Relations between Havana and Brasilia have grown stronger, to the point that, in the near future, the South American giant could become Cuba’s leading economic partner.

In some cases, they are learning from each other. Mexican President Enrique Peña Nieto reported that Uruguayan authorities are acting as consultants in the country’s efforts to impel a plan similar to Uruguay’s Ceibal, which provides students at public schools with computers.

The exchange of Venezuelan crude for products and services from other economies in the region has drastically reduced these nations’ oil bill, cutting them some slack at the precise moment when the price of oil tripled.

This week, the UN Secretary General himself stated that “Cuba can teach the world about its health system, based on primary care, a system that has had important achievements, such as low infant mortality, longer life expectancy and universal coverage.”

During his visit to Cuba, Ban Ki-moon acknowledged the importance of Havana’s Latin American School of Medicine, where thousands of young people from the poorest communities in the region are trained to become doctors. Hundreds of them played a key role in relief efforts following the earthquake in Haiti.

Ban Ki-moon affirmed that “Cuba has a long history of cooperation,” adding that thousands of Haitians and Africans owe their lives to the island’s workers, as “Cuban doctors are the first to arrive and the last to leave.”

Cuba also has a lot to gain from its relations with Latin American nations, for, in order to be able to sustain its own public health system, it needs to achieve a level of economic development it has been unable to reach on its own.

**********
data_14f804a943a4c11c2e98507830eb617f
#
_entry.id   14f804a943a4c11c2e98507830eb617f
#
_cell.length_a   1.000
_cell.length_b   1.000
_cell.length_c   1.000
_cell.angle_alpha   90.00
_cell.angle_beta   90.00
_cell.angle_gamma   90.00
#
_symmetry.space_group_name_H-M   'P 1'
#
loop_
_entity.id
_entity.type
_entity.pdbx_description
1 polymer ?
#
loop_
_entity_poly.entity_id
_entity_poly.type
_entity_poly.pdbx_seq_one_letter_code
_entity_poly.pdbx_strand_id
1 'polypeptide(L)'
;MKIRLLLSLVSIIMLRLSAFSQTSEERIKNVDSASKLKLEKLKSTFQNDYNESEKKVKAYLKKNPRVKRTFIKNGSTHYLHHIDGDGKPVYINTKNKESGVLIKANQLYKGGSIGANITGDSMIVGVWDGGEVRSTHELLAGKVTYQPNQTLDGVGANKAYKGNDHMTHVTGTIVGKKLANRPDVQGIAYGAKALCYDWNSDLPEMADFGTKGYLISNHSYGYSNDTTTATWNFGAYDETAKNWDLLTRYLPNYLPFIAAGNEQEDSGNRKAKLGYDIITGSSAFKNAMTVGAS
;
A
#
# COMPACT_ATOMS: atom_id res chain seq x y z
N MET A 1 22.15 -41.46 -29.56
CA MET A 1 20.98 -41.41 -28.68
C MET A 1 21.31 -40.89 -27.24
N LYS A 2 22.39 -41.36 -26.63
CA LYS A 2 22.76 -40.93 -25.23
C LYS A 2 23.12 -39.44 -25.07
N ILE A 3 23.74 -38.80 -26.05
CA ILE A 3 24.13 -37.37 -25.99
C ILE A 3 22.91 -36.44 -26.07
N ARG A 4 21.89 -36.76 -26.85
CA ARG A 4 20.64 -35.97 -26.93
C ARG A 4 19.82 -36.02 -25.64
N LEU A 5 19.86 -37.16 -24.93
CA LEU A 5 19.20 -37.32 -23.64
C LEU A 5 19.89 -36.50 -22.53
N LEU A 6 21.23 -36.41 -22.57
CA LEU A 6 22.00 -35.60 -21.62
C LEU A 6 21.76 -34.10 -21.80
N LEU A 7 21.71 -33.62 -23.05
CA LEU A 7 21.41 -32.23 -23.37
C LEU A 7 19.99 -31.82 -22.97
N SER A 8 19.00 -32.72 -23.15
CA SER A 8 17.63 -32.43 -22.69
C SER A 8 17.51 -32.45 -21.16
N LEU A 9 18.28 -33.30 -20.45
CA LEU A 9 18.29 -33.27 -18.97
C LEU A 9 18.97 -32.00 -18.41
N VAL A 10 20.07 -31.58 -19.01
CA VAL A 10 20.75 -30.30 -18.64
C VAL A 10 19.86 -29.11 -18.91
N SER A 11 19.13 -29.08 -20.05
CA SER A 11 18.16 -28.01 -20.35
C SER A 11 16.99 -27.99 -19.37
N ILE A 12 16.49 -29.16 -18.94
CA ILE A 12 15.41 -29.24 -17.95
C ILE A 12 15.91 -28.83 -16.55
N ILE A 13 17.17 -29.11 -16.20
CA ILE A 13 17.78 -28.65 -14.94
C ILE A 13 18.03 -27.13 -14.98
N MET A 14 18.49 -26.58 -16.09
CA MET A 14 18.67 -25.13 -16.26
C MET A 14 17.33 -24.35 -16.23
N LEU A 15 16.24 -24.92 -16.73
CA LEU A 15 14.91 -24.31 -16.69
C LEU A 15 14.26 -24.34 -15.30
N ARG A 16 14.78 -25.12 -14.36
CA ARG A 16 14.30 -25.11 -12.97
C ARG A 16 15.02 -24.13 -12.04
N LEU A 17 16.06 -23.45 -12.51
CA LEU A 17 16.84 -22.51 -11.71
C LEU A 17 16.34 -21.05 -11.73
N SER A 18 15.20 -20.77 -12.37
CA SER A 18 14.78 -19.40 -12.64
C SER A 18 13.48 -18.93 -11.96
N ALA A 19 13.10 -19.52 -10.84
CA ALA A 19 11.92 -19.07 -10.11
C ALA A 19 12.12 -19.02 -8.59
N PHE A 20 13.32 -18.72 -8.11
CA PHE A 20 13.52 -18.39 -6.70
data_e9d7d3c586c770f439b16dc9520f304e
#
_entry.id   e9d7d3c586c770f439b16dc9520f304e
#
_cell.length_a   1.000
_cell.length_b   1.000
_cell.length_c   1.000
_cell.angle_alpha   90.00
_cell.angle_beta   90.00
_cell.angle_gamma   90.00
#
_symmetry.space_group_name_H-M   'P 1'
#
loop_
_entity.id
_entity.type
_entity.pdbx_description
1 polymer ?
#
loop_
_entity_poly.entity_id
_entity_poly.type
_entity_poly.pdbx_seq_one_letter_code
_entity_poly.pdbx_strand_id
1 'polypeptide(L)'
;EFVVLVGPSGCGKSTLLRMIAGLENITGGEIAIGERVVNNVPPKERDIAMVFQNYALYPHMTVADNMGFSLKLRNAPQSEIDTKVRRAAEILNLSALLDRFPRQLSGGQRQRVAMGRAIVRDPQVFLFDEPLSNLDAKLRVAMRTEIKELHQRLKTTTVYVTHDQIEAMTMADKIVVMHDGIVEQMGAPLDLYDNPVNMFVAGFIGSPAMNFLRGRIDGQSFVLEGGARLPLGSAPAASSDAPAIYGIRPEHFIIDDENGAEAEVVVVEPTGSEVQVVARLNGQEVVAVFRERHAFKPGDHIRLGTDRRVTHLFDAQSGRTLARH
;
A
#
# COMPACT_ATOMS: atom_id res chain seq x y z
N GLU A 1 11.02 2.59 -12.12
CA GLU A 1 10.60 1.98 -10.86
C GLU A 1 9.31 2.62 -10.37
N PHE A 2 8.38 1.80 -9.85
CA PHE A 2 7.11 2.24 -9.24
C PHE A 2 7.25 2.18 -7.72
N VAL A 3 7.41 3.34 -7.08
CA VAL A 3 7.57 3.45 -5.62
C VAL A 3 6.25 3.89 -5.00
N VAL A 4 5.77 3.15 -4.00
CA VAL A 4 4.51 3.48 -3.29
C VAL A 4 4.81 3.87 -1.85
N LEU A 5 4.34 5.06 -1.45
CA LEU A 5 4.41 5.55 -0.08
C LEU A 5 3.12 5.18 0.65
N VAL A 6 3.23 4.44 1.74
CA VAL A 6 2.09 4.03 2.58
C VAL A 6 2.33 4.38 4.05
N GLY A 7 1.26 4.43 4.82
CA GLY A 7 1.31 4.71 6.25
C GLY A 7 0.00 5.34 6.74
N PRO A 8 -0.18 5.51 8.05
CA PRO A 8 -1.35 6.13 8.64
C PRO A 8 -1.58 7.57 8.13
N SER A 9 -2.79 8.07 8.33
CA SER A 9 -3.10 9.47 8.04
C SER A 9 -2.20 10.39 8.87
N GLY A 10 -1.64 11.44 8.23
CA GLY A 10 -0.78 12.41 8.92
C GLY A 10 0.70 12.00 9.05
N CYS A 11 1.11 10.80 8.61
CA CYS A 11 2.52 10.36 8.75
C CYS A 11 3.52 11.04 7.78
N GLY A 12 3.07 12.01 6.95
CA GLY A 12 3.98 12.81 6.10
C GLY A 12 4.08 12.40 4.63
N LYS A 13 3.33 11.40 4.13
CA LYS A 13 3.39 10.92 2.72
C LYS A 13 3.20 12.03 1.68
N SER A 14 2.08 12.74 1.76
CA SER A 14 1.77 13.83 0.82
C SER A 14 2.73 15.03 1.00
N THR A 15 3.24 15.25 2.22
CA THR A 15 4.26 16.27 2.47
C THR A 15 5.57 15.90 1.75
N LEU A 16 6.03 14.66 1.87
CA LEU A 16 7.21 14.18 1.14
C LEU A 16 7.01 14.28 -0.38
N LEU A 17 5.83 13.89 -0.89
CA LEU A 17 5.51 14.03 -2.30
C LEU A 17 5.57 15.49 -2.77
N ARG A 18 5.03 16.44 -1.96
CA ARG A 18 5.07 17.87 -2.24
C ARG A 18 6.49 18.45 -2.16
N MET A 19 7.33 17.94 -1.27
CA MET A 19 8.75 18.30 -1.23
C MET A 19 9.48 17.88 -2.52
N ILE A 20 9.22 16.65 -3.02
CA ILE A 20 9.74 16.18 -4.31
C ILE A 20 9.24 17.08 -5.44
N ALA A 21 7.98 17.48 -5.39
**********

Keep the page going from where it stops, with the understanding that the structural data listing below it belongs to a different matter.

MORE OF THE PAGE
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(*) A Havana Times translation of the original  first published in Spanish by BBC Mundo.


9 thoughts on “Cuba: Integration for Complementation

  • February 1, 2014 at 10:47 am
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    I know they’ve made weed legal in several states but really JG, you should reduce your consumption of cannabis.

    Between your hate of the nuclear family and disdain for religion you’ve ended up in the end. My goodness, what did your parents do to you anyhow?

  • February 1, 2014 at 10:40 am
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    You couldn’t be further off base. No citizen has been forced into the military in over two generations. In fact only 0.5% of the U.S. population serves in the military.

    …Perhapse you should try another straw man.

  • February 1, 2014 at 9:53 am
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    Yeah, you’re right.
    Cuba should do what the U.S.A. does .
    Create an enormous underclass of poor and unemployables and invite them into the armed forces , train them to kill and send them overseas to enforce U.S style-capitalism upon the world.
    That’s a better use of government money : killing people instead of helping them .
    I wonder which bunch ..the doctors or the soldiers …Jesus would choose to serve with ..or admit into heaven.

  • February 1, 2014 at 9:49 am
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    The wealthy and the mega-corporations in the oligarchic and plutocratic U.S. are certainly grateful for your continued support .
    And yes most Americans are not like me: a democrat ( a person who believes in democracy and not a member of the Democratic Party ).
    They prefer being told what to do and not have any say in things that matter.
    That’s why the U.S. is the most religious . Organized religions are the most totalitarian human form.
    It’s why the U.S. loves the feral cut-throat variety of capitalism practiced here : the top .0001% are the unelected dictators of the dollar .
    It’s why they tolerate a government that is obedient to its financial backers and not to the electorate : it’s a concession to the brutal power that is money .